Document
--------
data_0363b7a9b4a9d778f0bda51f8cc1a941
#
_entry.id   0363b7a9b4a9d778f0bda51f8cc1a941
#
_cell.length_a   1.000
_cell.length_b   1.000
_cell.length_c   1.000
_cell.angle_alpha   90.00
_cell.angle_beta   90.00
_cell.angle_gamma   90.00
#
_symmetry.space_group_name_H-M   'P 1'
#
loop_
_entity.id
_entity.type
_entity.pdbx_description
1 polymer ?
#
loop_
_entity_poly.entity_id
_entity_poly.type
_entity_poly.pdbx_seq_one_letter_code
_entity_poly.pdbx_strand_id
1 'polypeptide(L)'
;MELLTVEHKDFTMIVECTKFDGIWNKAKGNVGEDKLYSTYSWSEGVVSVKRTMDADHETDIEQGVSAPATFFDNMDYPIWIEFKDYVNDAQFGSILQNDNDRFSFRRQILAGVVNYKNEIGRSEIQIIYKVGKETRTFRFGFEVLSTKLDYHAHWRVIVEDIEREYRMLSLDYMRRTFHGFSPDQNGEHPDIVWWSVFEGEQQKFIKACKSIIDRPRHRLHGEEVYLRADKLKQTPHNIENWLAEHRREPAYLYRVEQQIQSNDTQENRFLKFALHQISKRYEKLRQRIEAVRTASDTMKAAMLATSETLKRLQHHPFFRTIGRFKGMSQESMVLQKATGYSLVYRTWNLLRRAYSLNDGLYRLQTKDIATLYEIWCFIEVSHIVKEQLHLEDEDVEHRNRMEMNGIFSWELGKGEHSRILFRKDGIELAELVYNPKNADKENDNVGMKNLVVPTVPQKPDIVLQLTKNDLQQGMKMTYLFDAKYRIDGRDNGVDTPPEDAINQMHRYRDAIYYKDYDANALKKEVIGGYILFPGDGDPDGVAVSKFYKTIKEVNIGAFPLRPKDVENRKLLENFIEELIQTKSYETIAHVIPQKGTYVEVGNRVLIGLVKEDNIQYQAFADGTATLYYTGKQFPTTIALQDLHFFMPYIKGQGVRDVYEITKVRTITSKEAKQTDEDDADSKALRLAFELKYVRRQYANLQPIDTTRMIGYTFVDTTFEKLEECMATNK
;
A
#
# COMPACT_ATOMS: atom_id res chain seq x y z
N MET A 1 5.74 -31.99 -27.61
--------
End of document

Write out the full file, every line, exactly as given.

data_0363b7a9b4a9d778f0bda51f8cc1a941
#
_entry.id   0363b7a9b4a9d778f0bda51f8cc1a941
#
_cell.length_a   1.000
_cell.length_b   1.000
_cell.length_c   1.000
_cell.angle_alpha   90.00
_cell.angle_beta   90.00
_cell.angle_gamma   90.00
#
_symmetry.space_group_name_H-M   'P 1'
#
loop_
_entity.id
_entity.type
_entity.pdbx_description
1 polymer ?
#
loop_
_entity_poly.entity_id
_entity_poly.type
_entity_poly.pdbx_seq_one_letter_code
_entity_poly.pdbx_strand_id
1 'polypeptide(L)'
;MELLTVEHKDFTMIVECTKFDGIWNKAKGNVGEDKLYSTYSWSEGVVSVKRTMDADHETDIEQGVSAPATFFDNMDYPIWIEFKDYVNDAQFGSILQNDNDRFSFRRQILAGVVNYKNEIGRSEIQIIYKVGKETRTFRFGFEVLSTKLDYHAHWRVIVEDIEREYRMLSLDYMRRTFHGFSPDQNGEHPDIVWWSVFEGEQQKFIKACKSIIDRPRHRLHGEEVYLRADKLKQTPHNIENWLAEHRREPAYLYRVEQQIQSNDTQENRFLKFALHQISKRYEKLRQRIEAVRTASDTMKAAMLATSETLKRLQHHPFFRTIGRFKGMSQESMVLQKATGYSLVYRTWNLLRRAYSLNDGLYRLQTKDIATLYEIWCFIEVSHIVKEQLHLEDEDVEHRNRMEMNGIFSWELGKGEHSRILFRKDGIELAELVYNPKNADKENDNVGMKNLVVPTVPQKPDIVLQLTKNDLQQGMKMTYLFDAKYRIDGRDNGVDTPPEDAINQMHRYRDAIYYKDYDANALKKEVIGGYILFPGDGDPDGVAVSKFYKTIKEVNIGAFPLRPKDVENRKLLENFIEELIQTKSYETIAHVIPQKGTYVEVGNRVLIGLVKEDNIQYQAFADGTATLYYTGKQFPTTIALQDLHFFMPYIKGQGVRDVYEITKVRTITSKEAKQTDEDDADSKALRLAFELKYVRRQYANLQPIDTTRMIGYTFVDTTFEKLEECMATNK
;
A
#
# COMPACT_ATOMS: atom_id res chain seq x y z
N MET A 1 5.74 -31.99 -27.61